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Match.NextMatch Method

Returns a new Match object with the results for the next match, starting at the position at which the last match ended (at the character after the last matched character).

Namespace:  System.Text.RegularExpressions
Assembly:  System (in System.dll)

public Match NextMatch()

Return Value

Type: System.Text.RegularExpressions.Match
The next regular expression match.

ExceptionCondition
RegexMatchTimeoutException

A time-out occurred.

This method is similar to calling Regex.Match(String, Int32) again and passing (Index+Length) as the new starting position.

NoteNote

This method does not modify the current instance. Instead, it returns a new Match object that contains information about the next match.

Attempting to retrieve the next match may throw a RegexMatchTimeoutException if a time-out value for matching operations is in effect and the attempt to find the next match exceeds that time-out interval.

Notes to Callers

When a match attempt is repeated by calling the NextMatch method, the regular expression engine gives empty matches special treatment. Usually, NextMatch begins the search for the next match exactly where the previous match left off. However, after an empty match, the NextMatch method advances by one character before trying the next match. This behavior guarantees that the regular expression engine will progress through the string. Otherwise, because an empty match does not result in any forward movement, the next match would start in exactly the same place as the previous match, and it would match the same empty string repeatedly.

The following example provides an illustration. The regular expression pattern a* searches for zero or more occurrences of the letter "a" in the string "abaabb". As the output from the example shows, the search finds six matches. The first match attempt finds the first "a". The second match starts exactly where the first match ends, before the first b; it finds zero occurrences of "a" and returns an empty string. The third match does not begin exactly where the second match ended, because the second match returned an empty string. Instead, it begins one character later, after the first "b". The third match finds two occurrences of "a" and returns "aa". The fourth match attempt begins where the third match ended, before the second "b", and returns an empty string. The fifth match attempt again advances one character so that it begins before the third "b" and returns an empty string. The sixth match begins after the last "b" and returns an empty string again.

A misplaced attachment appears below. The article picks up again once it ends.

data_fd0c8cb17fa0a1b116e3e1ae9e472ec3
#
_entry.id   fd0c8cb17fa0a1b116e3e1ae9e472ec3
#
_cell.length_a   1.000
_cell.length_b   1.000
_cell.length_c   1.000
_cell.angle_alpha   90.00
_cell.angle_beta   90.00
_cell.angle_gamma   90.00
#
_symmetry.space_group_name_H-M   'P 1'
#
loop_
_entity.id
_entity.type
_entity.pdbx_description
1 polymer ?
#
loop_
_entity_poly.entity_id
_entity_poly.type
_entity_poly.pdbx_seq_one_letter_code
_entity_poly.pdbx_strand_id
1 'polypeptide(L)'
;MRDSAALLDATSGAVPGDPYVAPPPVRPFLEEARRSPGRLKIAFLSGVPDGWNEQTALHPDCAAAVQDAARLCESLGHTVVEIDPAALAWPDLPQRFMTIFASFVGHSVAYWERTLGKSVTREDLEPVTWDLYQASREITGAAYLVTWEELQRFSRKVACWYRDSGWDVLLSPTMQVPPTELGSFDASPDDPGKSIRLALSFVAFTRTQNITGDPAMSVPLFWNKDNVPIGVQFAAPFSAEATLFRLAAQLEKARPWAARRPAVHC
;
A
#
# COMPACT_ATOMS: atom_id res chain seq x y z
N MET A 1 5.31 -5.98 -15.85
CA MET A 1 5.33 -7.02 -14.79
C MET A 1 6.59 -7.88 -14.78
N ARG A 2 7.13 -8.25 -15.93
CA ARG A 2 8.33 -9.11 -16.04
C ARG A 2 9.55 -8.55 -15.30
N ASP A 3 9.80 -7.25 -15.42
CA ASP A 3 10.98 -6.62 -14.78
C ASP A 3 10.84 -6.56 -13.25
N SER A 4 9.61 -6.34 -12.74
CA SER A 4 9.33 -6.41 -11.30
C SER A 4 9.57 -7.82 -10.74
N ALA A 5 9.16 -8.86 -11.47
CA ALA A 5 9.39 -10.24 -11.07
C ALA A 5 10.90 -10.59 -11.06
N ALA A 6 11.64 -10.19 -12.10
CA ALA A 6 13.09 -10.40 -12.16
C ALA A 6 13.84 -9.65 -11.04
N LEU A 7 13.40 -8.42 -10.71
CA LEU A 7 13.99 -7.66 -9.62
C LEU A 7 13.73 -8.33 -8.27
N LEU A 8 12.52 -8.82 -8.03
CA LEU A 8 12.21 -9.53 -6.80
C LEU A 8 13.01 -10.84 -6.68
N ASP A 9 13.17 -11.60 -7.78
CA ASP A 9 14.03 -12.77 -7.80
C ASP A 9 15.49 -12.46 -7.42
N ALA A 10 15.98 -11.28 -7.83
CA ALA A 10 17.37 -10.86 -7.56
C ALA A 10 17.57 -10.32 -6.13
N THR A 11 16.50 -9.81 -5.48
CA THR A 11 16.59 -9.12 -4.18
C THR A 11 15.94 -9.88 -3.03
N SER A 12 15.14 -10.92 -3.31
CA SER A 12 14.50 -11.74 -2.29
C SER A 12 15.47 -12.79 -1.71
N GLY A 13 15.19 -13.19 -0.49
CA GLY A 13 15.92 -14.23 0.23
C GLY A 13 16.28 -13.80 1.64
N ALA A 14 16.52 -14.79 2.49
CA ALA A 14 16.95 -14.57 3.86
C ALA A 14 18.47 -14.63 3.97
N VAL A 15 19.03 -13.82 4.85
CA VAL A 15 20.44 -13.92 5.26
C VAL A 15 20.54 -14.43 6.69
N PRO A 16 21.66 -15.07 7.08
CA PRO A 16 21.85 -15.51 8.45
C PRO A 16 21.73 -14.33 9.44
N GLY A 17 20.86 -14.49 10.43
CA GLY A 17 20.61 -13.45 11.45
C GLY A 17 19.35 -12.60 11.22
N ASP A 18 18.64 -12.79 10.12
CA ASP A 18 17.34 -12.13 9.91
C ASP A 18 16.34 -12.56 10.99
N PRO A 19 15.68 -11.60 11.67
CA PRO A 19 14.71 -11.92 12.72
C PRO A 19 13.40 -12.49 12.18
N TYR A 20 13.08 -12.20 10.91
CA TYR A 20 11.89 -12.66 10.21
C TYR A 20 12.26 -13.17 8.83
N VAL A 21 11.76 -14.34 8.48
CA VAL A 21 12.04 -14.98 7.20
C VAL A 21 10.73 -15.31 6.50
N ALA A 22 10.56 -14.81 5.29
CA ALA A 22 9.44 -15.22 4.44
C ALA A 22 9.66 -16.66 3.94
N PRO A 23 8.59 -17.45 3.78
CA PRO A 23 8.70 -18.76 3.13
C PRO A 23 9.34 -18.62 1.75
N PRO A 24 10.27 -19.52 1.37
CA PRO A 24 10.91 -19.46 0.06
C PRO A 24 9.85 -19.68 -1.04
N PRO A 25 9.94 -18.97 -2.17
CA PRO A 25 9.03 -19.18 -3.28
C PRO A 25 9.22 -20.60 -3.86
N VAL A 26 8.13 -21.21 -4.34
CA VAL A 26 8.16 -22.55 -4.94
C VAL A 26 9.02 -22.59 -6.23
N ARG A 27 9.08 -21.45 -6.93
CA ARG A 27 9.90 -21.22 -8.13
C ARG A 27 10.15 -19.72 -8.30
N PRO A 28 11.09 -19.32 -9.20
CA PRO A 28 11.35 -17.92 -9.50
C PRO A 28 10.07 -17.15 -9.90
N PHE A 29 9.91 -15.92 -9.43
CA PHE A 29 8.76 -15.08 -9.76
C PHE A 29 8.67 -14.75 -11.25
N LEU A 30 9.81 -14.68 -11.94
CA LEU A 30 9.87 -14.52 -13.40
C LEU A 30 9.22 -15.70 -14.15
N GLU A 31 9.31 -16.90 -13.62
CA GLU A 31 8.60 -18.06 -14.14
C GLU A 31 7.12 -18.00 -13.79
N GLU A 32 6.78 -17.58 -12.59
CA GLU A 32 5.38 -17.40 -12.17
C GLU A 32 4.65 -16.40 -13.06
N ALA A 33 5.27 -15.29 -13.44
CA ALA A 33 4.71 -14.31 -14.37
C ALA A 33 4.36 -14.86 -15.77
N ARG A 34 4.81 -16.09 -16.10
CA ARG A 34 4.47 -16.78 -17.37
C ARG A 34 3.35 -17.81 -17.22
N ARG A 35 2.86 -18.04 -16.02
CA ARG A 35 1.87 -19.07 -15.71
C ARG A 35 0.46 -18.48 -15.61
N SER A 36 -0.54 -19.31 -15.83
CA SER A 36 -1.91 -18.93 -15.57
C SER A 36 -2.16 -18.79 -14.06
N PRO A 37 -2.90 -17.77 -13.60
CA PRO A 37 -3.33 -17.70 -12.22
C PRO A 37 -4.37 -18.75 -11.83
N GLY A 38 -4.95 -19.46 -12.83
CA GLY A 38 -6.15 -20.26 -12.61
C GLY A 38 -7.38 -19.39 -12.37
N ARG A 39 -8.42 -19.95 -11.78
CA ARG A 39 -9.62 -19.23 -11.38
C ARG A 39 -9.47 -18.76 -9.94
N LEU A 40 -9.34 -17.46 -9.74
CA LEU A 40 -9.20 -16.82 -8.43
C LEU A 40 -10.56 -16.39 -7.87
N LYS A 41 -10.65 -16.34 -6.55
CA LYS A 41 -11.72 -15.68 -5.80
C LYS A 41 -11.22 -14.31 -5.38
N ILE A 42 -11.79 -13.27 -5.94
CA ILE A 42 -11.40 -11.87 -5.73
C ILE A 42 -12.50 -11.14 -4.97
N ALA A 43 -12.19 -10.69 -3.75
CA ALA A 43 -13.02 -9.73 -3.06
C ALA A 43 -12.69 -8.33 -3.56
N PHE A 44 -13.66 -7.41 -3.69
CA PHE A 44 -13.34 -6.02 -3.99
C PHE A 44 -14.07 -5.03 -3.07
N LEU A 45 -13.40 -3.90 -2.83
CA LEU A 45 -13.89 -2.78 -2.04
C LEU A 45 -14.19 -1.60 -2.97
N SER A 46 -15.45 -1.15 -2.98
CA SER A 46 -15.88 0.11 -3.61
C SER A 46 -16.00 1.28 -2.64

using System;
using System.Text.RegularExpressions;

public class Example
{
   public static void Main()
   {
      string pattern = "a*";
      string input = "abaabb";

      Match m = Regex.Match(input, pattern);
      while (m.Success) {
         Console.WriteLine("'{0}' found at index {1}.", 
                           m.Value, m.Index);
         m = m.NextMatch();
      }
   }
}
// The example displays the following output: 
//       'a' found at index 0. 
//       '' found at index 1. 
//       'aa' found at index 2. 
//       '' found at index 4. 
//       '' found at index 5. 
//       '' found at index 6.

The following example uses the NextMatch method to capture regular expression matches beyond the first match.

using System;
using System.Text.RegularExpressions;

class Example 
{
   static void Main() 
   {
      string text = "One car red car blue car";
      string pat = @"(\w+)\s+(car)";

      // Instantiate the regular expression object.
      Regex r = new Regex(pat, RegexOptions.IgnoreCase);

      // Match the regular expression pattern against a text string.
      Match m = r.Match(text);
      int matchCount = 0;
      while (m.Success) 
      {
         Console.WriteLine("Match"+ (++matchCount));
         for (int i = 1; i <= 2; i++) 
         {
            Group g = m.Groups[i];
            Console.WriteLine("Group"+i+"='" + g + "'");
            CaptureCollection cc = g.Captures;
            for (int j = 0; j < cc.Count; j++) 
            {
               Capture c = cc[j];
               System.Console.WriteLine("Capture"+j+"='" + c + "', Position="+c.Index);
            }
         }
         m = m.NextMatch();
      }
   }
}
// This example displays the following output: 
//       Match1 
//       Group1='One' 
//       Capture0='One', Position=0 
//       Group2='car' 
//       Capture0='car', Position=4 
//       Match2 
//       Group1='red' 
//       Capture0='red', Position=8 
//       Group2='car' 
//       Capture0='car', Position=12 
//       Match3 
//       Group1='blue' 
//       Capture0='blue', Position=16 
//       Group2='car' 
//       Capture0='car', Position=21

.NET Framework

Supported in: 4.5, 4, 3.5, 3.0, 2.0, 1.1, 1.0

.NET Framework Client Profile

Supported in: 4, 3.5 SP1

Portable Class Library

Supported in: Portable Class Library

.NET for Windows Store apps

Supported in: Windows 8

.NET for Windows Phone apps

Supported in: Windows Phone 8.1, Windows Phone Silverlight 8.1, Windows Phone Silverlight 8

Windows Phone 8.1, Windows Phone 8, Windows 8.1, Windows Server 2012 R2, Windows 8, Windows Server 2012, Windows 7, Windows Vista SP2, Windows Server 2008 (Server Core Role not supported), Windows Server 2008 R2 (Server Core Role supported with SP1 or later; Itanium not supported)

The .NET Framework does not support all versions of every platform. For a list of the supported versions, see .NET Framework System Requirements.

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